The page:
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Bachelor of Music

Most programs in the UCF School of Performing Arts require an audition or interview.

UCF student composers come from many backgrounds, and this is evident in the exciting and diverse music they create. Whether writing for the concert hall or for film, television or video games, our students pride themselves on their dedication to craft, openness to new ideas and meaningful interaction with listeners.

Composition students will take theoretical and practical courses in music composition as well music history, theory, film and video game composition, piano, conducting and more. They perform in major and minor ensembles, and hear their own compositions played at composition studio recitals.

The composition studio at UCF is small and competitive. Student composers receive an extraordinary amount of personalized instruction and are able to access resources set aside exclusively for their use, including UCF’s state-of-the-art Media Composition Lab.

Student composers are encouraged to explore a wide variety of styles and aesthetics. In addition to on-campus recitals, student composers’ works are performed by the UCF New Music Ensemble at the Dr. Phillips Center for the Performing Arts during UCF Celebrates the Arts each year.

UCF is also home to the National Young Composers Challenge, a nationwide competition for pre-collegiate composers. UCF composers are given the opportunity to mentor and interact with these gifted younger students when they visit Orlando each spring.

Students participate in a weekly masterclass, featuring presentations by and conversations with guest artists. Some previous guests have included Angélica NegrónGabriel KahaneNicholas OmiccioliScott LeeJenny LinAnna Clyneloadbang and many others.

While the composition program is small and intimate like many of the top conservatory programs, it is supported by the financial and technological resources of a large research institution. Student composers have access to cutting edge creative tools and can receive financial support through student grants and awards.

UCF is dedicated to equipping composition students to succeed in all the various professional avenues available to them. Whether they choose to pursue a graduate degree, compose for film, compose for video games or compose for the concert hall, there is coursework in the UCF curriculum that will support their goals.

Graduates from the program often go on to graduate school, work as freelance composers and teach.

Learn more about the Composition Studio

Application Requirements

Music Auditions 2025

February 1, 8, 15: Scholarship auditions

March 29: Non-scholarship auditions

The audition process for prospective composition students consists of three parts:

Due no later than January 15 each year.

  1. Three (3) completed compositions for different instrumentations or media, chosen to demonstrate the depth and breadth of their ability.
  2. Audio recordings for the submitted works (live recordings are preferred, but electronic realizations are acceptable).

Composition portfolios are submitted using AcceptD. All candidates (graduate and undergraduate) must complete their UCF applications before submitting their portfolios.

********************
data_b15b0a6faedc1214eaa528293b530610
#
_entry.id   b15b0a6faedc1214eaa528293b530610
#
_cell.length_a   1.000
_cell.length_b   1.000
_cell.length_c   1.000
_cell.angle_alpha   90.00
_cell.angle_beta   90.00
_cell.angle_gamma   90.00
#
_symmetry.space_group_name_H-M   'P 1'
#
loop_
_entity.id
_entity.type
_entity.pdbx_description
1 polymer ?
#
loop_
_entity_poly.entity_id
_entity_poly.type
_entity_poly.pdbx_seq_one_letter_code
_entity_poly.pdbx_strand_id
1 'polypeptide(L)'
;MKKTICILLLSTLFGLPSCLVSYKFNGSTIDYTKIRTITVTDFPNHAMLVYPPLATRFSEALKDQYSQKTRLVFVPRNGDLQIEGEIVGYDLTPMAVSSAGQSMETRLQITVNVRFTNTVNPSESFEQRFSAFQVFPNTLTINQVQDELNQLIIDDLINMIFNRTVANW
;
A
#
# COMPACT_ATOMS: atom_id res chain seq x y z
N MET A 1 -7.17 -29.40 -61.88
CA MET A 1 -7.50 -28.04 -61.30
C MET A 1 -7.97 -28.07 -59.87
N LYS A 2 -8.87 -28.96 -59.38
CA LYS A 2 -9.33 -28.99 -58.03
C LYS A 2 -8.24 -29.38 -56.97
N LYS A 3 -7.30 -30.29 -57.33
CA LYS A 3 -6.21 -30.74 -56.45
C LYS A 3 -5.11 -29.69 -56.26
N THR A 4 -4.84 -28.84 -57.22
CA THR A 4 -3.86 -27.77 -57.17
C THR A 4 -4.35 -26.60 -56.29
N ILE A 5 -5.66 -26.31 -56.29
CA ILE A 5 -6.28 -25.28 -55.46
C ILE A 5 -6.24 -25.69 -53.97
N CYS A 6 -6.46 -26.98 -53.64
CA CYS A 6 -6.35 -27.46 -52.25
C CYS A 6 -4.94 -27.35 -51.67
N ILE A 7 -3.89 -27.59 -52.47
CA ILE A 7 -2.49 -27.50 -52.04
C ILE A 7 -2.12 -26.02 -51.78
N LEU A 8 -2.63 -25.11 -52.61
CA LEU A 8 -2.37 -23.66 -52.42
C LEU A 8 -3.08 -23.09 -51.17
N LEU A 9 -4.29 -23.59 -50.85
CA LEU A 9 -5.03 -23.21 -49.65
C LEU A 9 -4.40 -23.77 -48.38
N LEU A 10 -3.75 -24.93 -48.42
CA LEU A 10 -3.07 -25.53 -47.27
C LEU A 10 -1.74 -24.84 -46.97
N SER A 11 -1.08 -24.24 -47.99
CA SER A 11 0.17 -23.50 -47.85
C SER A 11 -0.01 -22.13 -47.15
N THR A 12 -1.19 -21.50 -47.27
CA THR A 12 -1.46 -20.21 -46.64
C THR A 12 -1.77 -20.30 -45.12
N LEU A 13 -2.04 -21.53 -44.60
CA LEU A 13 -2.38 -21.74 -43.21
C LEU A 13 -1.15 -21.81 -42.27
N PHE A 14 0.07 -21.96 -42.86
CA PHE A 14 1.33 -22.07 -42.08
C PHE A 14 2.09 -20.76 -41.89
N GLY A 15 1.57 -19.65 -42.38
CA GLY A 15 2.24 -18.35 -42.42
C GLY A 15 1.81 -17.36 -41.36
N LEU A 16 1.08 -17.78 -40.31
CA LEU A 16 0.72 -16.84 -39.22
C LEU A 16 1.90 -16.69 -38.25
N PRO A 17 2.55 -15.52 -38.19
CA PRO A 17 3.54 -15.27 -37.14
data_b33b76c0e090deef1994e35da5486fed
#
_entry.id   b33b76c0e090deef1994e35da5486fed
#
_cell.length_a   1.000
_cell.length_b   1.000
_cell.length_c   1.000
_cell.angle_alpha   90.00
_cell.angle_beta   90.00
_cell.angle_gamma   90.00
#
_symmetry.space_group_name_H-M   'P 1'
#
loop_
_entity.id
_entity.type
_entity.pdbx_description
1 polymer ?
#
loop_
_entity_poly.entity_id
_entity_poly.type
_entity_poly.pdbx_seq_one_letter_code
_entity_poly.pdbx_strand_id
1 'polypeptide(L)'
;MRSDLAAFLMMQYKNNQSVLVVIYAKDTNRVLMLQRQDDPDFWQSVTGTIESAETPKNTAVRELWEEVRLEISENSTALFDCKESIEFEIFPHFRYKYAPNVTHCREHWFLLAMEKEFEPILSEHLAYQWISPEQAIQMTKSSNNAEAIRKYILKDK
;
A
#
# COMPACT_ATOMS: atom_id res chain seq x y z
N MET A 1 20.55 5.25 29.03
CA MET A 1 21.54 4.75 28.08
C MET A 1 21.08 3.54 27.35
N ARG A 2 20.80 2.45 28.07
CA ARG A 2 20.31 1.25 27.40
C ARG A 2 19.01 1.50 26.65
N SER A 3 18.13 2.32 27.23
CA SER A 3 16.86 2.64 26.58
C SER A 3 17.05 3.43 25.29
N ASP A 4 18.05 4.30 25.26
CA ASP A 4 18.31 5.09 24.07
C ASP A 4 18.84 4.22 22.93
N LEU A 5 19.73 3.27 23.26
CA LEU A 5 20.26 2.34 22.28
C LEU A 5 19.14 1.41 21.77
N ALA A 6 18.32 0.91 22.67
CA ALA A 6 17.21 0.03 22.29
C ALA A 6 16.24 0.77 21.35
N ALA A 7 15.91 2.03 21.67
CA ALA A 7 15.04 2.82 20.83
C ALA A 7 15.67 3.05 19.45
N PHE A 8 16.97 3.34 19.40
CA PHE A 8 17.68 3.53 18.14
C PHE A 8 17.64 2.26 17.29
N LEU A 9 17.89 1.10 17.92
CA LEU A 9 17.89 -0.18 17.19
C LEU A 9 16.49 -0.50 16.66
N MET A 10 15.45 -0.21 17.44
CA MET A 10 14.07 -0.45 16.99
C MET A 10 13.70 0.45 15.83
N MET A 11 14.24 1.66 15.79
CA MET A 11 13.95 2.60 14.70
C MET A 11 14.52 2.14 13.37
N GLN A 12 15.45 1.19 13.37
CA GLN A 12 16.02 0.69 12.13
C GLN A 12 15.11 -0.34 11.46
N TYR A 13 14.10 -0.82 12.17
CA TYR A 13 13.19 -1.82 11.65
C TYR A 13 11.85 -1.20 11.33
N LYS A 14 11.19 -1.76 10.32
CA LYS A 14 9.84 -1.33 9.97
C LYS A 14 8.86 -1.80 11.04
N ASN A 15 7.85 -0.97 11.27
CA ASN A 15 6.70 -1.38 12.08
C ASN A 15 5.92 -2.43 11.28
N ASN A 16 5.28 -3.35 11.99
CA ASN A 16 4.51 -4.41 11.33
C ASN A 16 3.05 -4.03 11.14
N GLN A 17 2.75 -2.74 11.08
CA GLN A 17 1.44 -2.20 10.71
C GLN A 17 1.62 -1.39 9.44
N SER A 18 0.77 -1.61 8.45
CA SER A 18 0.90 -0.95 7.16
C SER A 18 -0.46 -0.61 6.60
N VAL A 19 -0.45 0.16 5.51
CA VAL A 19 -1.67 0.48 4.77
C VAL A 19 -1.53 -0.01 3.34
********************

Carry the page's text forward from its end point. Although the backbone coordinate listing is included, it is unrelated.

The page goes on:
Scores should be neatly and legibly notated or engraved, and clearly labeled with your name and the year of composition. If one or more of your portfolio compositions does not have a written score (for example, electronic compositions or improvisations), submit a one-page written document describing the piece in place of a score.

Must be completed no later than January 31 each year.

In late January, applicants will receive a link to an online theory exam. The exam is timed and takes approximately 30 minutes to complete. The purpose of this exam is to assess applicants' existing theory knowledge. Doing poorly on the theory exam does not disqualify applicants from entering the composition studio–applicants' scores are used to determine the curriculum the applicant follows once admitted.

The theory exam addresses the following fundamental topics in music theory:

  • Interval identification
  • Scale identification (major, minor)
  • Key signature identification (major, minor)
  • Diatonic modes (ionian, doiran, phygian, lydian, mixolydian, aeolian, locrian)
  • Triad identification (major, minor, augmented, diminished)
  • Basic rhythm and meter groupings
  • Basic orchestration (instrumental ranges and capabilities)
  • Tempo and technique indications

The theory exam can only be taken once. If you experience a problem while taking the exam, please email [email protected] with the subject line [YOUR LAST NAME]_THEORY_EXAM. Applicants will not see their score after completing the exam, but will receive confirmation that their results have been successfully recorded.

Takes place during February each year.

Some applicants will be contacted via email in late January or early February for an interview with UCF composition faculty. This interview may take place in person during one of UCF's February audition dates, or remotely via web conference or telephone call. The interview is approximately 20 minutes in duration. Its primary purpose is to give the applicant an opportunity to talk more about their artistic and professional goals, and to ask questions of the faculty as needed. Scholarship decisions will also be based partially on the interview. Parents/guardians of undergraduate applicants may participate in the interview if they wish.

Admissions and scholarship decisions will be made no later than March 15 of each year. Admitted students have until May 1 to enroll, after which studio spots may be offered to candidates on the wait list.